Leonard Cohen is a powerful poet. One can argue about his qualities as a vocal performer; since I don't think opera or Broadway has a corner on quality, he's fine in my book. The Essential Leonard Cohen is on my Amazon Shopping List, and I'm struggling whether or not to buy it before the end of the school year, as a present to myself for finishing without totally losing my mind... or whether I ought to buy it now, because after losing my mind I'll .....
The whole reason I'm considering buying this album is because it has this Hallelujah. Perhaps I should say I really want that one track, and at $14, a 2-CD package of tons of other stuff is almost irresistible.
Hallelujah: There are countless arrangements on this theme. Going back 1800 years or so. This is the music/prayer sung immediately before reading the Gospel during Mass. The joyous celebration that there is a word of god to hear. We want to connect with the divine. Handel's glorious chorus is often what one imagines: perky happiness of the entire soul passionately seeing some true expression of joy.
But we aren't always (in fact, probably rarely) happy when searching for a way to connect with god ... What is one to do, looking at death, misery and the desecration if not destruction of the world, if one is trying to sing to the glory of God?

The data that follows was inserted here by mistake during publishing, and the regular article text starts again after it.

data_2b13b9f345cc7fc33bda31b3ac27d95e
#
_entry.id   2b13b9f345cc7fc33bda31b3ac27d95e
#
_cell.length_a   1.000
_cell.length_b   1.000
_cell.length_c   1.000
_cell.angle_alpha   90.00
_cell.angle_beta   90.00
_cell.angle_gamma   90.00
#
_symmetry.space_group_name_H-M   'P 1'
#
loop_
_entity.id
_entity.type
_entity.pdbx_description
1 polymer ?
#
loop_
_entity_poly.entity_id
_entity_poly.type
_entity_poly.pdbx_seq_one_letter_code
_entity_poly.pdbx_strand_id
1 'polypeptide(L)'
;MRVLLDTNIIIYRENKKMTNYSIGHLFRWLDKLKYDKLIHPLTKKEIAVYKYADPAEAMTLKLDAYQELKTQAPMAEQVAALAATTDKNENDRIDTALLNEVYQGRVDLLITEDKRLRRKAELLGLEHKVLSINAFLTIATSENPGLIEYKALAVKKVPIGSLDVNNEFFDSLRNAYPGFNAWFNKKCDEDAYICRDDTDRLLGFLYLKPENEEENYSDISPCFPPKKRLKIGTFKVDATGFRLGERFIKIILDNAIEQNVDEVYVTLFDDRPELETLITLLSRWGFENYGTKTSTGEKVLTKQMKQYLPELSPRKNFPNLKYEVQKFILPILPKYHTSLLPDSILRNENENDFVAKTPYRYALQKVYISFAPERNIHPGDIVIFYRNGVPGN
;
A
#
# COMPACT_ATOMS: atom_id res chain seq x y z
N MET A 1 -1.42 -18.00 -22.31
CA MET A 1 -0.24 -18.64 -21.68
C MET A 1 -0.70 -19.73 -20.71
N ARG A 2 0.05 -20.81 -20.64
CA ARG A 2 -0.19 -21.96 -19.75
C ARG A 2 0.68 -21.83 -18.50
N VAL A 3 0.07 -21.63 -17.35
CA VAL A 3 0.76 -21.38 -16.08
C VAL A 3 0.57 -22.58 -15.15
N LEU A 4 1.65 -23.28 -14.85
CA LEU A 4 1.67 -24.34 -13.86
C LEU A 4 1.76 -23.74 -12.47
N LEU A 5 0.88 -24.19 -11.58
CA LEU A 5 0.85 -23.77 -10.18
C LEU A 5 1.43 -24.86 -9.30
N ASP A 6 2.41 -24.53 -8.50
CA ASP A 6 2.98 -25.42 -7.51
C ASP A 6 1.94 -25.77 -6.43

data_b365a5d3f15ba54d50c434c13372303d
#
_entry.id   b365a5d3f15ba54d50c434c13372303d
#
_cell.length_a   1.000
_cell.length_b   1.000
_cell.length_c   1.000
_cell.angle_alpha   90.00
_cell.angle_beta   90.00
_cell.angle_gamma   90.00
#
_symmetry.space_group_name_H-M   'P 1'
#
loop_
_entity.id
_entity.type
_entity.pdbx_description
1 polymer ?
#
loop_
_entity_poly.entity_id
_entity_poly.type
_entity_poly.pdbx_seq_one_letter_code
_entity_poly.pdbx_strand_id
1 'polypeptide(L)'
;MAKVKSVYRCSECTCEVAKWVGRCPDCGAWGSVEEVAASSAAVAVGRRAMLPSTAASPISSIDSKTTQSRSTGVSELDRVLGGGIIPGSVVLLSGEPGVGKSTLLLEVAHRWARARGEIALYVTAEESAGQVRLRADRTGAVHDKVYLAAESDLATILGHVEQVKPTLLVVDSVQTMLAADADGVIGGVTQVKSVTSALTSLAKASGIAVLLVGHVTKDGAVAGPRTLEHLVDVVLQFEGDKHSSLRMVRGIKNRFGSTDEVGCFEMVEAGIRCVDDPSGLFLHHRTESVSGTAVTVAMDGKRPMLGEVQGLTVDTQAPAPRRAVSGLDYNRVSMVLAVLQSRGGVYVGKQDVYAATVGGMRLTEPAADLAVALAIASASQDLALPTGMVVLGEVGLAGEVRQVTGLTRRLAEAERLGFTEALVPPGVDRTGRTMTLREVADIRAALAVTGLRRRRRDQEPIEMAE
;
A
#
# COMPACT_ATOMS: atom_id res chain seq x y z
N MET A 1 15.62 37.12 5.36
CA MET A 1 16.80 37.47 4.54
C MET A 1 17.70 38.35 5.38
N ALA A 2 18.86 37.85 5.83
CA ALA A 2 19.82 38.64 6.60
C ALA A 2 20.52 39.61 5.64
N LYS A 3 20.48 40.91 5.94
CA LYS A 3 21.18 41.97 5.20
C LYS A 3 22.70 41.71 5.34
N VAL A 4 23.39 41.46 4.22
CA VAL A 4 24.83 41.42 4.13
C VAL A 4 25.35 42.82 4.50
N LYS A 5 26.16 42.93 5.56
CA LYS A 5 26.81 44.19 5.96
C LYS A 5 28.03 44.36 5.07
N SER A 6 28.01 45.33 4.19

I recommend the Randal Thompson composition from 1948-ish. It was commissioned before World War 2, and actually written afterwards. It is mournful, very slow, in a minor key and anything other than joyous. Although it does perk up at the very end to "not morosely slow", perhaps having found some solace in the completion of sorrow.
Cohen's piece I believe, truly brings forth the sorrow of searching, and perhaps not finding, a god to praise. 'yearning but helpless prayer' was used to describe one of his more recent songs. The use of simple music behind the vocals in the verses mimics the minimalistic presence of god at times, erupting into a resigned but emphatic chorus of "Halleluja". Although, as the word is so often associated with Christianity, I do wonder if people notice neither of the figures referred to are Christian? Not a surprise, as he's a Jew; yet it appeals to my Catholic visceral response.
It doesn’t matter which you heard,
The holy or the broken Hallelujah
I did my best, it wasn’t much,
I couldn’t feel, so I tried to touch
I told the truth, I didn’t come to fool ya
And even though it all went wrong,
I’ll stand before the Lord of Song
With nothing on my tongue but
I love the phrase "the broken halleluja".
The use of this in the recent flick "Watchmen" is nicely poignant. A paean to lost opportunities consummated perhaps too late in life.
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